13 June 2021

God Bless, Charlie Brown

Frank Sinatra and Mia Farrow met in 1964 when he was 49 years old and she 19. Sinatra immediately fell for Farrow and later reportedly said: "I was hers, instantly. I loved that hair, man. I think the hair's what got me." (Farrow would later cut her hair and while it was said she had done it to spite Sinatra, in her book What Falls Away: A Memoir (1997) she denied this and said that Sinatra loved her pixie cut the minute he saw it.)

The couple got married on 19 July 1966, each wanting different things out of married life. Sinatra wanted Farrow to give up acting and be a housewife while she wanted to be an actress, refusing to give up her career for him. In 1967, Farrow accepted the leading role in Rosemary's Baby (1968), Roman Polanski's horror film, which would ultimately lead to the couple's divorce. Since production of the film got delayed by several weeks, Farrow wasn't available to co-star with her husband in his next film The Detective (1968) which she had agreed to do with him. Sinatra demanded that she drop Rosemary's Baby but she refused and insisted on finishing it. A furious Sinatra then served her with the divorce papers on the set of Rosemary's Baby in November 1967. Unable to overcome their differences —according to Farrow the age difference was the main reason for their breakup— the two eventually divorced in August 1968.

After their divorce, Sinatra stayed friends with Farrow, like he had with his other ex-wives Nancy Barbato and Ava Gardner. (He married Barbara Marx in 1976, his last wife until his death in 1998.) Farrow said in an interview with Vanity Fair in 2013 that they "never really split up", calling Sinatra the love of her life and saying that her son Ronan (thought to be Woody Allen's son) was "possibly" Sinatra's. Several people close to Sinatra have denied the implication made by Farrow, including Sinatra's daughter Tina (stating her father had a vasectomy in 1968) and Sinatra's close friend Tony Oppedisano who addresses the subject in his recently published book Sinatra and Me: In the Wee Small Hours.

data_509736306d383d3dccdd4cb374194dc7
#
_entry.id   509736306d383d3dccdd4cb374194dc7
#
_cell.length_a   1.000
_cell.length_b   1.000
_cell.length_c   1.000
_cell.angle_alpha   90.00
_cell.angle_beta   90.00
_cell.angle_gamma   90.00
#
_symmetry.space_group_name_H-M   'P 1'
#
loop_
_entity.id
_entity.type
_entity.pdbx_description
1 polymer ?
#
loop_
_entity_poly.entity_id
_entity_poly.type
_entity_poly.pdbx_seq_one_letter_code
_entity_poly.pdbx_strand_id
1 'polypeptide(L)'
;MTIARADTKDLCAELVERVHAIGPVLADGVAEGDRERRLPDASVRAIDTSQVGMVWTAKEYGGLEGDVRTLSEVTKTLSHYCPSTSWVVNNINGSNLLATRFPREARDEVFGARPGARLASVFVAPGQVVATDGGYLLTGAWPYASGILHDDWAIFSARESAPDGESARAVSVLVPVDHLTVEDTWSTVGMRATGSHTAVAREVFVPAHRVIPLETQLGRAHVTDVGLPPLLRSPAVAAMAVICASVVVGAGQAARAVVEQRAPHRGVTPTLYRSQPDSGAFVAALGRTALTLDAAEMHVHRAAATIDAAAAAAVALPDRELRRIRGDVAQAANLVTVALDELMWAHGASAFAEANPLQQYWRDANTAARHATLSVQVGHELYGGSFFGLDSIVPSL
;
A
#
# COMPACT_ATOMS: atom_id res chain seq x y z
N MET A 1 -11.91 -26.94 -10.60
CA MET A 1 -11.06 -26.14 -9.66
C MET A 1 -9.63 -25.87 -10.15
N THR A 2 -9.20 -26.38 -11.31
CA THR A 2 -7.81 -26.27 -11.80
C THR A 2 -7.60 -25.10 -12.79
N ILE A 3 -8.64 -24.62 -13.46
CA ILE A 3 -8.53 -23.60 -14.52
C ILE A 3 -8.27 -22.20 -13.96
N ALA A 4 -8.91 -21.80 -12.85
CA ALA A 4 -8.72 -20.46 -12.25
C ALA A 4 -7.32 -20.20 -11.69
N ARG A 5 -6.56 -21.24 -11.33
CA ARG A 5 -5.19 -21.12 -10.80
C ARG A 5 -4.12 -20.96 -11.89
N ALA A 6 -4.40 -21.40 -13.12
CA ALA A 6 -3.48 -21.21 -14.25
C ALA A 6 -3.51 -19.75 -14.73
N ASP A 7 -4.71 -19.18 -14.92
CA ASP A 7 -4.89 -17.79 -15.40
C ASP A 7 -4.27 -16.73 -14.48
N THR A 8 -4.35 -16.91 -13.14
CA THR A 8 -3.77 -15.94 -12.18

At any rate, until his death Sinatra remained close to Farrow, at times writing her letters which showed his continuous affection for her. A few of these letters can be seen below, the latter two written after the divorce. The first note (on KLM Royal Dutch Airlines stationery) was penned by Sinatra in July 1966 from London, just before he married Farrow later that month in Las Vegas.

Incidentally, Sinatra used to call Farrow "Angel Face" and she nicknamed him "Charlie Brown".


Angel Face —

The moment I discovered you I became a tower of contentment and happiness, and Christopher Columbus became a bum. 
I adore you
Charles Brown

love to Samantha

(on envelope) ONE GUESS!


May 1st [1974?]

Good morning darling,

It's very early here, and I'm on my way to Washington to meet with the vice-president for a couple of days. Will be back in N.Y. Friday.

I'm fairly well these days except for being terribly lonely. I miss you a great deal. Please look after yourself and stay well.

I love you I love you

P.S. The snapshot is to make you smile. [snapshot of a cute little dog]

Source: Vanity Fair

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